Reliable Obfuscated Communications Kit for everYone
This project, part of DARPA’s RACE program, seeks to hide critical data within network traffic through sophisticated cryptographic methods and advanced machine learning techniques - delivering a knock-out for privacy protection.
Freedom of expression is a human right. In our global and interconnected world, people should be able to send messages to each other without fear of censorship or worse. Unfortunately, many government authorities can discover, read, and block communications within a network with relative ease. Keeping such communications private and free of censorship is one of our most crucial challenges.
The Defense Advanced Research Projects Agency’s (DARPA) Resilient Anonymous Communication for Everyone (RACE) program launched with the objective to build an anonymous, observation-resilient communication system within a network environment. Galois’s part in this program is to prevent identification of these communications with our Reliable Obfuscated Communications Kit for everYone (ROCKY). ROCKY seeks to embed cryptographically protected data into network traffic using a flexible framework that emulates diverse communication protocols. Our team is joined in this effort by colleagues at the University of Florida and the University of California at San Diego.
Galois is planning three phases for this project, each of which takes on increasingly more challenging goals for achievable bandwidth, latency, and security. We plan an open-source release of our resulting platform at the end of the third and final phase.
Principal Investigators Alex Malozemoff and David Archer note that ROCKY has already achieved two significant field tests. These initial tests “hide in plain sight,” tunneling through everyday communications in the same network area. “In both exercises, we exceeded expectations for reliability and delivered bandwidth,” Archer said.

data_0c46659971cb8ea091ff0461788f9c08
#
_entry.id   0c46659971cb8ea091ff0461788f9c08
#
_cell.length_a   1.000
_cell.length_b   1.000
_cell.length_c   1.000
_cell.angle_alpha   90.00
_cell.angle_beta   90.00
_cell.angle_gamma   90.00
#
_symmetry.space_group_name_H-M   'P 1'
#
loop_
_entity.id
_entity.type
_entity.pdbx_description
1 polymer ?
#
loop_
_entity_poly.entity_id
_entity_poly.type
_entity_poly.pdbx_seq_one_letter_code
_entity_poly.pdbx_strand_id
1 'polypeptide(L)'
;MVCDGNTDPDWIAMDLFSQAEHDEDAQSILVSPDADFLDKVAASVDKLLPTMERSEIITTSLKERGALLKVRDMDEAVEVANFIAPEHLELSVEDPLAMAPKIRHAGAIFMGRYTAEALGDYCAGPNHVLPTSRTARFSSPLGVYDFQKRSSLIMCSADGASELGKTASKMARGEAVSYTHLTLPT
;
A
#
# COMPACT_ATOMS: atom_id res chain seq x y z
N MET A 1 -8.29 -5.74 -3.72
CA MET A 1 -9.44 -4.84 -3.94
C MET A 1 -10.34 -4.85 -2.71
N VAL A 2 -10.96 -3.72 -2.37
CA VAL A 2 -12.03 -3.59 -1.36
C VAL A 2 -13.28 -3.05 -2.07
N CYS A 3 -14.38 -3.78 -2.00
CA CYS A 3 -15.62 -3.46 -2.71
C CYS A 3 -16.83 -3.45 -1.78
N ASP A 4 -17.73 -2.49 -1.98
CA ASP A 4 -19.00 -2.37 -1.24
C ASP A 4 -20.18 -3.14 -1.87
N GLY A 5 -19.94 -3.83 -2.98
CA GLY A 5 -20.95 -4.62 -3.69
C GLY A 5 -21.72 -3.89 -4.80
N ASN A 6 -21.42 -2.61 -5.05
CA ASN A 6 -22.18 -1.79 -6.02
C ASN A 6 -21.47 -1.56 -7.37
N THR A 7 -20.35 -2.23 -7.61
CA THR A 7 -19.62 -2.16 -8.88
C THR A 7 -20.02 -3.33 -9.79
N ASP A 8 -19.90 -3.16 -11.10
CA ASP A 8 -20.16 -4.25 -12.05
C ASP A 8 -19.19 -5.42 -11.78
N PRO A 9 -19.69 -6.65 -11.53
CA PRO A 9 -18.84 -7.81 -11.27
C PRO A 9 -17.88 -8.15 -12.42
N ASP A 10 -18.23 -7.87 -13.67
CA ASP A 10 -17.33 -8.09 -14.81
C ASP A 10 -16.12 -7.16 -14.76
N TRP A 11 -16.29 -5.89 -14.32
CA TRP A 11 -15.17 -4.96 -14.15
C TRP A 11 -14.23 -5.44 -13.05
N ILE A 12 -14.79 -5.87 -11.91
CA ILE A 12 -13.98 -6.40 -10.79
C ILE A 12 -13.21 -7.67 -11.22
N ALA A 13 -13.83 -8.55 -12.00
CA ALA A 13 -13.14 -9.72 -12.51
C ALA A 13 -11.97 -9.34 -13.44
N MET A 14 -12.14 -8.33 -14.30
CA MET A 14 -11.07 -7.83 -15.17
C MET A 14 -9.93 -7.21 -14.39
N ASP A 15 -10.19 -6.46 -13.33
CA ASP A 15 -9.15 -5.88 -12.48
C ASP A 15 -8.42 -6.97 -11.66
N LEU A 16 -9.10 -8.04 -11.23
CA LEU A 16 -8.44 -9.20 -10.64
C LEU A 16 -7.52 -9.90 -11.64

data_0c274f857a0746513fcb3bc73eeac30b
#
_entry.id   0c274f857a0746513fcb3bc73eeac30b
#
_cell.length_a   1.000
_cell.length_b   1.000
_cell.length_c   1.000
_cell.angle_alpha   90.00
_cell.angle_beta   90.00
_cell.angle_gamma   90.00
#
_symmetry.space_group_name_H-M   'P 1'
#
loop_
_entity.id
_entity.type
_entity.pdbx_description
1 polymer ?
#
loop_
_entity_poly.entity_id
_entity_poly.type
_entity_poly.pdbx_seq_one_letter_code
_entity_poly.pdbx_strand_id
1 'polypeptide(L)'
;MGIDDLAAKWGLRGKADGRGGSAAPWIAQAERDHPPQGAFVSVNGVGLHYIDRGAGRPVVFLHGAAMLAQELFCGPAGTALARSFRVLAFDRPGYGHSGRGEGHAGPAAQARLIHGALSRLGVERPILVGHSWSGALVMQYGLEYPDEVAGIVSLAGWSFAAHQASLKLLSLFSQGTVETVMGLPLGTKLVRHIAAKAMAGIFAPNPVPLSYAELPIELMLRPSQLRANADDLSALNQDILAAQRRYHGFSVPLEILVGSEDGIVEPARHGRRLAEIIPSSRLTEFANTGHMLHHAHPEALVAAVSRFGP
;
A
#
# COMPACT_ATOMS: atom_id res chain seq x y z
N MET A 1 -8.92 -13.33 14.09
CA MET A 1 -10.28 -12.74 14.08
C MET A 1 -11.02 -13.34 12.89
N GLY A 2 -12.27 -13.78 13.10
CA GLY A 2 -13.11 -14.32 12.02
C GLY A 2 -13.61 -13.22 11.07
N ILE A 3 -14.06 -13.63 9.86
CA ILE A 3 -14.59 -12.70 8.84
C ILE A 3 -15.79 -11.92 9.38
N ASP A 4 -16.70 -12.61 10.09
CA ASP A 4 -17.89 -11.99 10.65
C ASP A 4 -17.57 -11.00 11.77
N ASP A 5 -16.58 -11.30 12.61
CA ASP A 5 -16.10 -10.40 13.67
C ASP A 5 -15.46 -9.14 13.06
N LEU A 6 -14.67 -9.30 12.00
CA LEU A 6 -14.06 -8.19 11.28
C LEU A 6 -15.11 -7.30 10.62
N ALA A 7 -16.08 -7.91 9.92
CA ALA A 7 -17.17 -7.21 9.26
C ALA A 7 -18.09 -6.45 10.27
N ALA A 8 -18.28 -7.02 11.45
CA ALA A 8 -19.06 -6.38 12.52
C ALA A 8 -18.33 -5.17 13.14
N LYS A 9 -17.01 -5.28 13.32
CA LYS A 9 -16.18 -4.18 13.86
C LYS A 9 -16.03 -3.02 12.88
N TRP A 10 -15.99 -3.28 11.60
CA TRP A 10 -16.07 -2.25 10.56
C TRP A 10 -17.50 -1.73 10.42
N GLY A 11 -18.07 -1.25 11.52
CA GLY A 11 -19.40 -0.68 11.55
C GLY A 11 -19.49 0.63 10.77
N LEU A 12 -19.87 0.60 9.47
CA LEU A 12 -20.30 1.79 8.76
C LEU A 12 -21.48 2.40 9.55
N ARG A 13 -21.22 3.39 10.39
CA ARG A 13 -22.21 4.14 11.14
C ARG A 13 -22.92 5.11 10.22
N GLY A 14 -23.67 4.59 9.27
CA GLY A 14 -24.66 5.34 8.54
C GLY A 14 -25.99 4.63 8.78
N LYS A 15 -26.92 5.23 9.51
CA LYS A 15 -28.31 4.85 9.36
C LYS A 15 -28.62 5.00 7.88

Going to Fly Past Censors Now
ROCKY is meant to be used in network environments where some authority or entity can monitor and suppress communications more or less at will, but takes advantage of the fact that the authority may not have the computation power to look deeply at every conversation in the whole network,or may not control all of the computers that interface with the network. ROCKY aims to provide a way to communicate among such independently-operated computers, hiding in ways that make it impractical for the authority or entity to detect and deny the communication.
In contrast, prior censorship circumvention systems don’t accurately mimic normal communications, allowing censors to easily determine that the communication was different from the usual traffic.
Galois seeks to solve these challenges within ROCKY with a framework named Balboa. Balboa provides channel-based censorship circumvention by minimizing detectability of private communications on public networks. For now, we minimize detection based on message content by relying on the commonly used Transport Layer Security (TLS) mechanism. More importantly, we minimize detection based on traffic pattern analysis, by piggybacking on regular traffic between commonplace client and server applications.
Making Sure: Security Definitions and Proofs for ROCKY
It can be difficult to determine if a circumvention approach is secure because there are few insights into existing censorship apparatus “in the wild.” One of ROCKY’s key innovative goals is to provide formal security guarantees, with rigorous built-in security definitions. These definitions aim to accurately model real-world adversaries.
ROCKY’s security definitions intend to take advantage of a theoretical censor’s limitations in the real world. For example, many censors may have limited time windows in which they can retain and analyze data. Many censors may also be averse to false positive alerts, because of the extra effort required to investigate those alerts. In addition, the deep packet inspections (DPIs) used by censors have practical limits: DPI takes time and effort, and may not scale well to handle all traffic on a network. As new information on how real-world censors work becomes available during the project, Galois will continue to iterate security notions.
Winning the Fight
If ROCKY succeeds as we aspire, we aim to open-source our platform at the conclusion of RACE. We hope that this release will set the stage for broader assurance of free and uncensored communications. Why? Because words are important, and as the eponymous inspiration for ROCKY once said, “big arms can move rocks, but big words can move mountains.”
Any opinions, findings and conclusions or recommendations expressed in this material are those of the author(s) and do not necessarily reflect the views of the United States Air Force and DARPA. This project or effort depicted was or is sponsored by the Air Force Research Laboratory (AFRL) and DARPA under contract number FA8750-19-C-0085.
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